According to the following article, fire can be a good way to restore nutrients to tired and worn soil: http://www.sciencedirect.com/science?_ob=ArticleURL&_udi=B6T4B-48B0S9C-2&_user=10&_rdoc=1&_fmt=&_orig=search&_sort=d&_docanchor=&view=c&_searchStrId=1030362425&_rerunOrigin=google&_acct=C000050221&_version=1&_urlVersion=0&_userid=10&md5=dd7c78e06ba5f0975afa128ad17ad63a
Prescribed fire restores soil to the conditions that are supposed to have been present before human activity compromised the rich nutrients of the soil.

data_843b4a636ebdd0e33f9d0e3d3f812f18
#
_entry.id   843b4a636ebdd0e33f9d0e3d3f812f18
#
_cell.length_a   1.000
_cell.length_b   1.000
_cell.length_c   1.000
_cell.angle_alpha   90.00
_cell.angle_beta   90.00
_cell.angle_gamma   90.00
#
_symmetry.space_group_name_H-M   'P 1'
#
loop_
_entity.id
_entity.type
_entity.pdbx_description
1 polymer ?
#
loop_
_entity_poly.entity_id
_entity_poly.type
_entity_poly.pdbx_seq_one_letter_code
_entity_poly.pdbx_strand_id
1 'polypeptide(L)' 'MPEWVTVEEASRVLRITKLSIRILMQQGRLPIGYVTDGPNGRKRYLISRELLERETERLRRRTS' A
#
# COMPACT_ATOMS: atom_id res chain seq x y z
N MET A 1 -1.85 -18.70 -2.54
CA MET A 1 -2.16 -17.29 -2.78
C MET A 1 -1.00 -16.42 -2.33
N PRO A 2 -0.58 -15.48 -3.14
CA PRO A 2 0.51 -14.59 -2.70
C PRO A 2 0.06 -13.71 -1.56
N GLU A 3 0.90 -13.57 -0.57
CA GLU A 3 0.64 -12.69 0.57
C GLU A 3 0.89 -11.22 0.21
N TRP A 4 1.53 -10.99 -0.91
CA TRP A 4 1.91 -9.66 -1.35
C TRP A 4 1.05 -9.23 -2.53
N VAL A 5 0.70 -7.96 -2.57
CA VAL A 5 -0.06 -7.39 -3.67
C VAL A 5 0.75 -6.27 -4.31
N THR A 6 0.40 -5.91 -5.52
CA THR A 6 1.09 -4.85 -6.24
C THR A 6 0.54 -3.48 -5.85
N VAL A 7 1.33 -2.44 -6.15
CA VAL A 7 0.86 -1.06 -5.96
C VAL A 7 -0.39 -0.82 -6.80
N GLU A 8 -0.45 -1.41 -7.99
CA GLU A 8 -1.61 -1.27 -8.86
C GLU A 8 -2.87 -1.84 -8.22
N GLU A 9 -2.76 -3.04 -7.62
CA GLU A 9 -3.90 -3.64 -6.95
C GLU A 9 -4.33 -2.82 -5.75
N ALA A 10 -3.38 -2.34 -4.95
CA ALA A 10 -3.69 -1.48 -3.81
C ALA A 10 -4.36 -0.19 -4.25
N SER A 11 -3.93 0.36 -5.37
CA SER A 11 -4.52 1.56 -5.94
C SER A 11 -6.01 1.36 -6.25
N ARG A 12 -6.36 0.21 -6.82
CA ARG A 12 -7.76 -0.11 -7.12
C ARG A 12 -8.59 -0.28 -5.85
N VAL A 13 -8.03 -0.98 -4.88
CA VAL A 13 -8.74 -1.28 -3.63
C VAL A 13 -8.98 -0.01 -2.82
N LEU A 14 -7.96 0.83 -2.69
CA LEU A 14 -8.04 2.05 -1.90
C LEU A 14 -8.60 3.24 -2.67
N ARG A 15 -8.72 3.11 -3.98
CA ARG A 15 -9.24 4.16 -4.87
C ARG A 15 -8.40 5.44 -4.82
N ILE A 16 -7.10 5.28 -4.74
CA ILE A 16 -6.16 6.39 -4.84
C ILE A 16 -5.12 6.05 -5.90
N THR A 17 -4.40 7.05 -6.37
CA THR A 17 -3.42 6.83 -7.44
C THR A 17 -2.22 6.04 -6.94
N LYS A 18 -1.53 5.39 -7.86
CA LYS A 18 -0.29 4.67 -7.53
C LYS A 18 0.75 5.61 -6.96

As long as the soil isn’t scorched by the fire, and the soil pH isn’t changed negatively, yes. Fires can break down previously bonded nutrients. By breaking them down, the fire actually allows nutrients in their elemental state to seep into the soil and produce a more fertile kind of soil. Nitrogen is the main nutrient that helps soil. Also, fire rapidly kills plant life, which goes right back to being nutrients for the soil. Normally, the soil would have to wait for the plants to decay naturally. Fire is sort of an instant boost for soil under the right circumstances.
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